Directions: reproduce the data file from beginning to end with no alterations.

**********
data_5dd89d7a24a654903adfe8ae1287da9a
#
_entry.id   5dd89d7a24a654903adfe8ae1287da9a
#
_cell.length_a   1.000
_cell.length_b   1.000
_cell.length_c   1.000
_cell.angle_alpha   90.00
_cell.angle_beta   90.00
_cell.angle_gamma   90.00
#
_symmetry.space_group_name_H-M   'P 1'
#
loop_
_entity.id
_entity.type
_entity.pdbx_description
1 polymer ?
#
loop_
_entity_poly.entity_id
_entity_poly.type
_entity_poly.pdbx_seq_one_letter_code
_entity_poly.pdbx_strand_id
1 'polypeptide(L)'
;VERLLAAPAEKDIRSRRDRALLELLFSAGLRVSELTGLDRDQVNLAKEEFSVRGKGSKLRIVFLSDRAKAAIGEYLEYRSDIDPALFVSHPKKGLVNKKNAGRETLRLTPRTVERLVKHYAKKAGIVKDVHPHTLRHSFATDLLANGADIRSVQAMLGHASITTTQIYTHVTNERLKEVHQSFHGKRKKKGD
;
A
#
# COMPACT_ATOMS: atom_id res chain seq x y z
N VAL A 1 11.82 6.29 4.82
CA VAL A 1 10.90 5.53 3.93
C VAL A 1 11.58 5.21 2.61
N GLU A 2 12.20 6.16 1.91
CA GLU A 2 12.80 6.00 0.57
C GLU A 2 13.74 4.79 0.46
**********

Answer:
data_5dd89d7a24a654903adfe8ae1287da9a
#
_entry.id   5dd89d7a24a654903adfe8ae1287da9a
#
_cell.length_a   1.000
_cell.length_b   1.000
_cell.length_c   1.000
_cell.angle_alpha   90.00
_cell.angle_beta   90.00
_cell.angle_gamma   90.00
#
_symmetry.space_group_name_H-M   'P 1'
#
loop_
_entity.id
_entity.type
_entity.pdbx_description
1 polymer ?
#
loop_
_entity_poly.entity_id
_entity_poly.type
_entity_poly.pdbx_seq_one_letter_code
_entity_poly.pdbx_strand_id
1 'polypeptide(L)'
;VERLLAAPAEKDIRSRRDRALLELLFSAGLRVSELTGLDRDQVNLAKEEFSVRGKGSKLRIVFLSDRAKAAIGEYLEYRSDIDPALFVSHPKKGLVNKKNAGRETLRLTPRTVERLVKHYAKKAGIVKDVHPHTLRHSFATDLLANGADIRSVQAMLGHASITTTQIYTHVTNERLKEVHQSFHGKRKKKGD
;
A
#
# COMPACT_ATOMS: atom_id res chain seq x y z
N VAL A 1 11.82 6.29 4.82
CA VAL A 1 10.90 5.53 3.93
C VAL A 1 11.58 5.21 2.61
N GLU A 2 12.20 6.16 1.91
CA GLU A 2 12.80 6.00 0.57
C GLU A 2 13.74 4.79 0.46